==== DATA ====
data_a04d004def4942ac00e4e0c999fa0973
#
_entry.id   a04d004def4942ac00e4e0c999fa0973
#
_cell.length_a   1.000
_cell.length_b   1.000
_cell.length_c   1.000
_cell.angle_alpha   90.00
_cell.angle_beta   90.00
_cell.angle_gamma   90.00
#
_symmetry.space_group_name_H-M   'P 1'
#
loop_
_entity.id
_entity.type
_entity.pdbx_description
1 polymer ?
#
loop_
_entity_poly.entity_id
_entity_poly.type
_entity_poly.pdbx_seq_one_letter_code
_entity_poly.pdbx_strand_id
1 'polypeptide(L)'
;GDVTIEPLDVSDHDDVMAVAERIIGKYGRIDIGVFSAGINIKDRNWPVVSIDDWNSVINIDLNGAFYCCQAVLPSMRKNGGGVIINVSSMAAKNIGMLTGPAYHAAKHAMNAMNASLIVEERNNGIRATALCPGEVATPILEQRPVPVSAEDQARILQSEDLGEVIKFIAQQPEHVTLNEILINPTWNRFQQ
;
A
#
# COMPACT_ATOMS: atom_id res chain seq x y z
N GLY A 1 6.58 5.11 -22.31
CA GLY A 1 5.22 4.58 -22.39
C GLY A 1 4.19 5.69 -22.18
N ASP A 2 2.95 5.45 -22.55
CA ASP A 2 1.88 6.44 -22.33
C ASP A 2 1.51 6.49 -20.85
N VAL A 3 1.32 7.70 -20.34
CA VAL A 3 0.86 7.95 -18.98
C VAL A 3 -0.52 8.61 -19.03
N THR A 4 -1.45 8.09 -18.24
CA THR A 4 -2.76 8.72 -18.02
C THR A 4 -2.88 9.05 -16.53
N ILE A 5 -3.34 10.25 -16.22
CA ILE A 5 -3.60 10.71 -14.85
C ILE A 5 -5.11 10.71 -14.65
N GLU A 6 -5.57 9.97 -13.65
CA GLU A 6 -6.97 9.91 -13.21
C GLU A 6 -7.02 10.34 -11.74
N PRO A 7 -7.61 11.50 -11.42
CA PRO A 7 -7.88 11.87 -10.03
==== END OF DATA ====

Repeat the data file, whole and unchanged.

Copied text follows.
data_a04d004def4942ac00e4e0c999fa0973
#
_entry.id   a04d004def4942ac00e4e0c999fa0973
#
_cell.length_a   1.000
_cell.length_b   1.000
_cell.length_c   1.000
_cell.angle_alpha   90.00
_cell.angle_beta   90.00
_cell.angle_gamma   90.00
#
_symmetry.space_group_name_H-M   'P 1'
#
loop_
_entity.id
_entity.type
_entity.pdbx_description
1 polymer ?
#
loop_
_entity_poly.entity_id
_entity_poly.type
_entity_poly.pdbx_seq_one_letter_code
_entity_poly.pdbx_strand_id
1 'polypeptide(L)'
;GDVTIEPLDVSDHDDVMAVAERIIGKYGRIDIGVFSAGINIKDRNWPVVSIDDWNSVINIDLNGAFYCCQAVLPSMRKNGGGVIINVSSMAAKNIGMLTGPAYHAAKHAMNAMNASLIVEERNNGIRATALCPGEVATPILEQRPVPVSAEDQARILQSEDLGEVIKFIAQQPEHVTLNEILINPTWNRFQQ
;
A
#
# COMPACT_ATOMS: atom_id res chain seq x y z
N GLY A 1 6.58 5.11 -22.31
CA GLY A 1 5.22 4.58 -22.39
C GLY A 1 4.19 5.69 -22.18
N ASP A 2 2.95 5.45 -22.55
CA ASP A 2 1.88 6.44 -22.33
C ASP A 2 1.51 6.49 -20.85
N VAL A 3 1.32 7.70 -20.34
CA VAL A 3 0.86 7.95 -18.98
C VAL A 3 -0.52 8.61 -19.03
N THR A 4 -1.45 8.09 -18.24
CA THR A 4 -2.76 8.72 -18.02
C THR A 4 -2.88 9.05 -16.53
N ILE A 5 -3.34 10.25 -16.22
CA ILE A 5 -3.60 10.71 -14.85
C ILE A 5 -5.11 10.71 -14.65
N GLU A 6 -5.57 9.97 -13.65
CA GLU A 6 -6.97 9.91 -13.21
C GLU A 6 -7.02 10.34 -11.74
N PRO A 7 -7.61 11.50 -11.42
CA PRO A 7 -7.88 11.87 -10.03